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Chinese Govt. Arrests More Pro-Democracy Icons In Hong Kong, Including Music Stars

from the sing-me-a-song dept

While we have been discussing the way mainland China's plan to slow-creep the end of democracy in Hong Kong has turned into more of a sprint, it's also quite true that what is occurring there hasn't gotten nearly enough media burn as it should. Plenty of folks have chalked up China's aggressive attitudes towards Hong Kong to the 2019 pro-democracy protests, but the real sprint began once it became clear that Donald Trump stood a good chance of losing the White House to Joe Biden. Trump showed little willingness to push back on China when it came to its treatment of Hong Kong and the theory was that Biden would reverse course and show some backbone. That he generally hasn't is one of geopolitics great ironies. Beijing has taken such steps as to try to erase the CCP's own bloody history, to censor all kinds of Hong Kong pro-democracy culture, and to arrest of all kinds of pro-democracy lawmakers and media.

Democracy is over in Hong Kong, in other words, and has been for some time now. What Beijing is currently in is a mop-up mode, as it looks to take the vice it has built around the city-state and spin the tightening lever. China's actions have made any designation of Hong Kong as a Special Administrative Region an absolute punchline, including at present when China is busy arresting more pro-democracy cultural icons, including a popular musician, Denise Ho.

Cantopop star and prominent Hong Kong pro-democracy activist Denise Ho was arrested at her home on Wednesday morning by the city's national security police.

She was one of six people arrested in an early morning operation, all linked to online media organization Stand News. Police later confirmed at a news conference that a seventh person had been arrested. They have been accused by police of "conspiracy to publish seditious material," a colonial-era crime.

Ho, a former Stand News board member, was born in Hong Kong but grew up in Canada. She found fame in the early 2000s with a string of hit albums, before later building a successful career as an actress.

In addition to this raid, Chinese authorities raided the Stand News offices in a wild show of force. Hundreds of officers descended on the operation, all under the cover of the relatively new National Security Law passed in 2020 that seemed specifically designed to erase freedoms in Hong Kong. Perhaps the most surprising part of this story is how long it took for China to take this action against Ho. She is a gay, pro-democracy advocate who has regularly participated in protests and marches, all with a large following thanks to her musical and acting careers. In other words, she is absolutely a sensible target for a Chinese government intent on playing thought police over the city.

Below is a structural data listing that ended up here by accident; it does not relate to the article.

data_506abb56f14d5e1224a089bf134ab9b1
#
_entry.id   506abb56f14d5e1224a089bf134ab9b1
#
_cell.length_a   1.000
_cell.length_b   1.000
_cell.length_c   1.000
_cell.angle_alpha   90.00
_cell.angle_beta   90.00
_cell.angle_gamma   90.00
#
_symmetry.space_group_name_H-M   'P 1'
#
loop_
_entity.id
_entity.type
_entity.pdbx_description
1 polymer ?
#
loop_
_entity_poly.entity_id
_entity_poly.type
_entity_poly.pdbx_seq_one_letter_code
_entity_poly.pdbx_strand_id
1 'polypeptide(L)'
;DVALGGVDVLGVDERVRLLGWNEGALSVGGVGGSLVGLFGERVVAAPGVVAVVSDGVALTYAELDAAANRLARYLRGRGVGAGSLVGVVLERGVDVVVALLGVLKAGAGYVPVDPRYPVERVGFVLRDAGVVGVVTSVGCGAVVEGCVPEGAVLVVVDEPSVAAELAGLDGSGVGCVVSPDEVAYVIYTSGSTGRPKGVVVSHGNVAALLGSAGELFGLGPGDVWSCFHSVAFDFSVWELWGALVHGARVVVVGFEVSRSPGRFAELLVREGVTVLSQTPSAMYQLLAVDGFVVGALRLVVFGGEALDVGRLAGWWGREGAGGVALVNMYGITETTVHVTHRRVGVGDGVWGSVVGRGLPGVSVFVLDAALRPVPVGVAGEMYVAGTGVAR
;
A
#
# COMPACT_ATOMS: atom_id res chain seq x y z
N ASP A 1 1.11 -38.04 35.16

Her activism has also drawn other repercussions over the years -- including being blacklisted and censored in mainland China.

Chinese state media has attacked Ho as "Hong Kong poison" in previous years. In 2016, amid criticism of Ho from Beijing, luxury brand Lancome canceled a promotional concert featuring the star, citing "safety reasons."

But it's the rest of the world's collective shoulder shrug that is the issue here. Why is China continuing to take these actions? Because the rest of the world is not de-incentivizing those actions, of course. That we're all sitting back and allowing this to happen without even putting up a fight is and will be a stain on the democracies of the world. That the world let things get this far in the first place without any real pushback, all the more.

Democracy is over in Hong Kong because, in part, we sat back and watched it die. Shame on all of us.

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Filed Under: china, democracy, denise ho, free speech, hong kong
Companies: stand news


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  • identicon
    Anonymous Coward, 29 Dec 2021 @ 8:47pm

    vise, not vice...

    reply to this | link to this | view in chronology ]

  • icon
    Scary Devil Monastery (profile), 30 Dec 2021 @ 2:11am

    Well, it doesn't exactly come as a surprise.

    "She is a gay, pro-democracy advocate who has regularly participated in protests and marches, all with a large following thanks to her musical and acting careers. In other words, she is absolutely a sensible target for a Chinese government intent on playing thought police over the city. "

    This sort of points to a certain misunderstanding at the heart of the HK citizenry; That staying will somehow result in Beijing loosening its grip.

    That's not going to happen. If China were somehow left with the only way to properly leash HK being to put every last HK resident in a 're-education' camp somewhere and replace the citizenry with mainland Chinese immigrants - they will absolutely do that. Nothing short of world war 3 is going to get China to soften that stance.

    Democracy was dead in HK when the sino-british treaty was signed in 1984 and it isn't coming back. That battle is irretrievably lost.

    Denise Ho is brave to have stayed in HK during this time - because she must have known that there was no future which ended with her not getting picked up by the PRC IntSec people.

    This, I think, may be the most infuriating part of this. The HK civil rights activists are incredibly courageous...and in the end, irrelevant. A brief bump in PRC incarceration and reeducation numbers. And their parents choosing to stay in the 90's when the treaty was signed are to blame for these kids today facing a choice between bending knee to a totalitarian regime or living in an internment camp.

    Nothing will exculpate the aggressive dictatorship stripping a people of their rights. But it's a sorry excuse of parenting to raise children knowing that dictatorship just invaded.

    reply to this | link to this | view in chronology ]

    • icon
      Upstream (profile), 30 Dec 2021 @ 5:23am

      Re: Well, it doesn't exactly come as a surprise.

      Given what you said about WW3 being the only way China would change it's stance (and I think you are essentially correct in that view), I am not sure that "brave" and "courageous" are appropriate terms to describe people who remain in Hong Kong and openly protest the Chinese policies. Your other word, "irrelevant," is much more appropriate, and hints at some other more correctly descriptive adjectives.